Learn photography rules, learn to apply them, learn their advantages and limitations. Finally, learn to bend them, break them and explore beyond them.
It’s better to consider them as “guidelines” only.
With this out of the way, let us begin.
If you are reading this, it is likely you own a camera. In that case, and even on a camera phone, you will possibly have seen the option/setting to display the rule of thirds grid on your screen or in your viewfinder.
Something along those lines:
This is a useful tool, if only at first, to train your eye to look at a scene in a fragmented way, in a more balanced way perhaps as it shows you where the thirds are within your shot. To be fair it doesn’t really require this tool for anyone to be able to visualize their frame divided into three or nine sections.
The rule of thirds can be applied in many ways.
For example, focusing on the horizontal division. When shooting landscape photography you may decide to line-up your clouds with the top horizontal line while the horizon lines-up with the bottom one.
In such way:
And here, I have used the rule of thirds to frame the taxi in the middle of the shot:
Alternatively, you may find yourself shooting street photography, let’s say a fairly minimal scene with a single subject in the scene (as is usually my preference).
You could align the person with the vertical line on the right-hand side, such as in the example below.
However, notice how I divided the shot in two horizontally, the bottom of the colorful arty lines is bang-on in the middle of the shot?
In the following night-time photo I have purposely positioned myself so the streetlight pole hits the first vertical line on the left to balance with the person walking in the rain on the right:
In the next black and white shot, I made the decision to have the left wall, the window, and the wall on the right each using a third of the frame while the hips of the subject are dead in the center of the photo:
Whichever way you choose to do it, and there are many, there is a natural tendency for our brain and our eyes to look for balance in a shot. The rule of thirds more often than not provides that balance.
When this is achieved, it helps the viewer have a more pleasurable experience when looking at your work.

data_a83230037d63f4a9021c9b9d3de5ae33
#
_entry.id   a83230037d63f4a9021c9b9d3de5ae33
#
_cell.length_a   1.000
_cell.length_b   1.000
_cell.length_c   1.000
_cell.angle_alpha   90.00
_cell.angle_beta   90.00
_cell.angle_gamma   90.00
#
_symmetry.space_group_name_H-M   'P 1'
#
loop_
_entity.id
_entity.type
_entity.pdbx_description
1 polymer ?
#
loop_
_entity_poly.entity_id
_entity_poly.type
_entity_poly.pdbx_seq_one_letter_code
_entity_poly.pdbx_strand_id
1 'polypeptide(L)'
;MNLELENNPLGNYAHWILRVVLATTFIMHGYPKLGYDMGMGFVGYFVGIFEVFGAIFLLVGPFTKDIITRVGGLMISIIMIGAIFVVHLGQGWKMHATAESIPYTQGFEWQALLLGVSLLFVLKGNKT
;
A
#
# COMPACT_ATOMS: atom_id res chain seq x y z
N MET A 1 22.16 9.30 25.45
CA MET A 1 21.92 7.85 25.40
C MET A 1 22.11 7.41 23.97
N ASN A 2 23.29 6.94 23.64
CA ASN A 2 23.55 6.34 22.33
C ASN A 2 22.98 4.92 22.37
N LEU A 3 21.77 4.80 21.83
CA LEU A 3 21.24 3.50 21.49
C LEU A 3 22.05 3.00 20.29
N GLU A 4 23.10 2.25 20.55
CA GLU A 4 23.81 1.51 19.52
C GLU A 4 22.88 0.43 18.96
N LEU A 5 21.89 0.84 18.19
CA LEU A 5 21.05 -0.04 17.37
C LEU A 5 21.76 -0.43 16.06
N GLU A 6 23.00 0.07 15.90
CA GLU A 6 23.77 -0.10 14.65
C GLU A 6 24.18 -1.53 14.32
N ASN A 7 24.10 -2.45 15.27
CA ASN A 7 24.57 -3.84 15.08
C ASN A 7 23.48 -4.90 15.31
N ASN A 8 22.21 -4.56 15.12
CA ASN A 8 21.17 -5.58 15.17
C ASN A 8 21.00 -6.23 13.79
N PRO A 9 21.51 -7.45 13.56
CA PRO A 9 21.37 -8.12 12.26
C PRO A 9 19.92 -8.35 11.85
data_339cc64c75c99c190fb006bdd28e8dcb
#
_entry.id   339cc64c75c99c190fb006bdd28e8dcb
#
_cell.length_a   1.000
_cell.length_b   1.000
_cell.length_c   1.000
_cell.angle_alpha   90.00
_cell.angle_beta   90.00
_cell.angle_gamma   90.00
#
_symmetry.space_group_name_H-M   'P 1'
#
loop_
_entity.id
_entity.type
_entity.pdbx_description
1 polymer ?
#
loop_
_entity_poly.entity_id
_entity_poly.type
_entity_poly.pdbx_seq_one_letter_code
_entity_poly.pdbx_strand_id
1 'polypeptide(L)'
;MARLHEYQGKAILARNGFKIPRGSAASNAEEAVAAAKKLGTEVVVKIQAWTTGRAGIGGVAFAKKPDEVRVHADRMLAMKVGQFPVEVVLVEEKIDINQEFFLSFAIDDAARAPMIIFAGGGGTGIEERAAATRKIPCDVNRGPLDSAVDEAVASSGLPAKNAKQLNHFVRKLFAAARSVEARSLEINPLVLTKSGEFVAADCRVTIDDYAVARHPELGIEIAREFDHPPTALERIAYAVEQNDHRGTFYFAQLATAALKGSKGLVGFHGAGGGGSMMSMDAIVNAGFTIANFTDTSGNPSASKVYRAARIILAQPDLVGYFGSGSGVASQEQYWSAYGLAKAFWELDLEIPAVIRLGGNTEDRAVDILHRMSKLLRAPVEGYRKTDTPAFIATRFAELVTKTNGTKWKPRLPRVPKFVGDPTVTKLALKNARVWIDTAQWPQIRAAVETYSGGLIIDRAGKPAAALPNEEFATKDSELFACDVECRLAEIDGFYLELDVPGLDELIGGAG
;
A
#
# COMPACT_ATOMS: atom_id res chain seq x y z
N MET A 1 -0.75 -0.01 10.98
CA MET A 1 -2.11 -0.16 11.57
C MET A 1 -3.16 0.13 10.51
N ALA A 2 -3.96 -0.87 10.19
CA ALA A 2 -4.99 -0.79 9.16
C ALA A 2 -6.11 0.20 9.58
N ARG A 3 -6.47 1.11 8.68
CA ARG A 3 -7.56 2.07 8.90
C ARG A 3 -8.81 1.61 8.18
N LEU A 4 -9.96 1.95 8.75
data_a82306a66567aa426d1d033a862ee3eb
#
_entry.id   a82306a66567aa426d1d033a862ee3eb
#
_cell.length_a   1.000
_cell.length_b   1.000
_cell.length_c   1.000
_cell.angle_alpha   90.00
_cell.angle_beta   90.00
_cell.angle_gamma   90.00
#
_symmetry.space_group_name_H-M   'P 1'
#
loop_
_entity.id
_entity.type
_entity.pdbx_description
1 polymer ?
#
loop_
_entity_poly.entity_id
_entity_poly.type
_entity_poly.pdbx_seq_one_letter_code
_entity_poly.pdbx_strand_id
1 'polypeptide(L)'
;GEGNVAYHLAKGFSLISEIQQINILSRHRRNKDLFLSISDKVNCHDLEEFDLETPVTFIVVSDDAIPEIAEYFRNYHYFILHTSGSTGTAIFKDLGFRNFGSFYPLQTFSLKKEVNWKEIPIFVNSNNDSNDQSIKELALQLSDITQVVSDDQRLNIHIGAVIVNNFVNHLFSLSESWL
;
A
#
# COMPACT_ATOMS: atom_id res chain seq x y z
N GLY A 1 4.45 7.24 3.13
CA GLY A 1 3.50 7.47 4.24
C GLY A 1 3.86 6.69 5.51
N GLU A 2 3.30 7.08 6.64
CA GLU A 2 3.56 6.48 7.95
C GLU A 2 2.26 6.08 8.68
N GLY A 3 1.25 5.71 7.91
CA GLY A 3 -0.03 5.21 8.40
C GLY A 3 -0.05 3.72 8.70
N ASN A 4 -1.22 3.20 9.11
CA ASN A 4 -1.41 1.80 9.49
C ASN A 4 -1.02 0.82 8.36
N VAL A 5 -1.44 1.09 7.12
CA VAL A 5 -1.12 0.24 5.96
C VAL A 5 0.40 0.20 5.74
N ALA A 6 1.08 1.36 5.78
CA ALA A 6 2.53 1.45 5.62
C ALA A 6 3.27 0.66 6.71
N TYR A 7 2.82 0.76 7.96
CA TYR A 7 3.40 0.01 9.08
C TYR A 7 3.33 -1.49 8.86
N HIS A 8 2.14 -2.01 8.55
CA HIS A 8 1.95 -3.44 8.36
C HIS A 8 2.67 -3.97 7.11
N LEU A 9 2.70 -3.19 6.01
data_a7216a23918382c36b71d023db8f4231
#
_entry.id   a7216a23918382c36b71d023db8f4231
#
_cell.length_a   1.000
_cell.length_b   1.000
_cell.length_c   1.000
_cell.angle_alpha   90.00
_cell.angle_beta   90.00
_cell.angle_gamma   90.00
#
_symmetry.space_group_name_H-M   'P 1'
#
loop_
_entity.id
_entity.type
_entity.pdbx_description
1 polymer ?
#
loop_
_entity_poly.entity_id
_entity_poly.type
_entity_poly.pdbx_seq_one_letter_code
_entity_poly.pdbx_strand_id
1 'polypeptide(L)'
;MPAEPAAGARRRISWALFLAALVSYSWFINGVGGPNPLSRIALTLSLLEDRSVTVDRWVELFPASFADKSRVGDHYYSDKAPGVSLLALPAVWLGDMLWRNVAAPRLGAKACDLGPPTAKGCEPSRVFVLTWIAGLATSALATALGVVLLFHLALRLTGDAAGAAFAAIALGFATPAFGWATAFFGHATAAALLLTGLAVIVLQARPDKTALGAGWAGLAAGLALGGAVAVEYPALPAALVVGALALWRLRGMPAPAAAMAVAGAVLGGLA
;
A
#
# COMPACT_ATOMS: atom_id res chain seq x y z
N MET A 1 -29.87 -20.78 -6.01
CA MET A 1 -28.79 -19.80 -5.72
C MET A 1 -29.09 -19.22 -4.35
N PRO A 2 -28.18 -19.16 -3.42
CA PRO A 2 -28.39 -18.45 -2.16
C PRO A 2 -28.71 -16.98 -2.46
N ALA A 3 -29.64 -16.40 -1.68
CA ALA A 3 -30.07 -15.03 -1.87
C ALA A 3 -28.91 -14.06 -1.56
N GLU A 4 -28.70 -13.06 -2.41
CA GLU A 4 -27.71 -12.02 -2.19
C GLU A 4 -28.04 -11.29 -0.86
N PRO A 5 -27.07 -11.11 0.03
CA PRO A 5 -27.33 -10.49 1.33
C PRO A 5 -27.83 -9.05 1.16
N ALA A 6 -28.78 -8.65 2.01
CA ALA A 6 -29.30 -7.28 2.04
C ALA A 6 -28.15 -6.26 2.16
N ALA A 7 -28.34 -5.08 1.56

Also, try another method by positioning your subject at the intersection or crosshair of lines from that imaginary rule of thirds grid.
Such as in these two street photos shot in London:
People often think they do not follow the rule of thirds, when in fact they do… albeit unknowingly.
If you superimposed a grid on top of their shot you’d often find it matching, it’s something that comes naturally to humans and is reflected and amplified in nature.
This leads us to the golden spiral or golden ratio which are directly related to the rule of thirds. I am an avid plant lover / amateur botanist and (as you know) photography lover. When I observe plants, patterns become obvious and one soon realizes that our entire world follows the same sort of pattern and as humans, we look for them and project them into things we create, photography is an example.
Enjoy falling down that rabbit hole!
I hope this article was useful to some of you wanting to learn more about the rule of thirds in photography.
But remember: What matters most is to have fun, fun is the only way to unlock your true creativity and strengthen your creativity.
So if you find yourself stressing about rules and not enjoying photography because of it, then fudge the rules and just have fun.
P.S. Be sure to check out Captured London, my new conceptual photographic series for 2020/2021. The series features glowing triangular shapes have taken over London’s skyline, streets and underground. Follow me on Instagram and Twitter for updates.
About the author: Nicholas Goodden is a professional urban photographer and photography tutor based in London. The opinions expressed in this article are solely those of the author. You can find more of Goodden’s work on his website, Facebook, Twitter, Instagram, and YouTube. This article was also published here.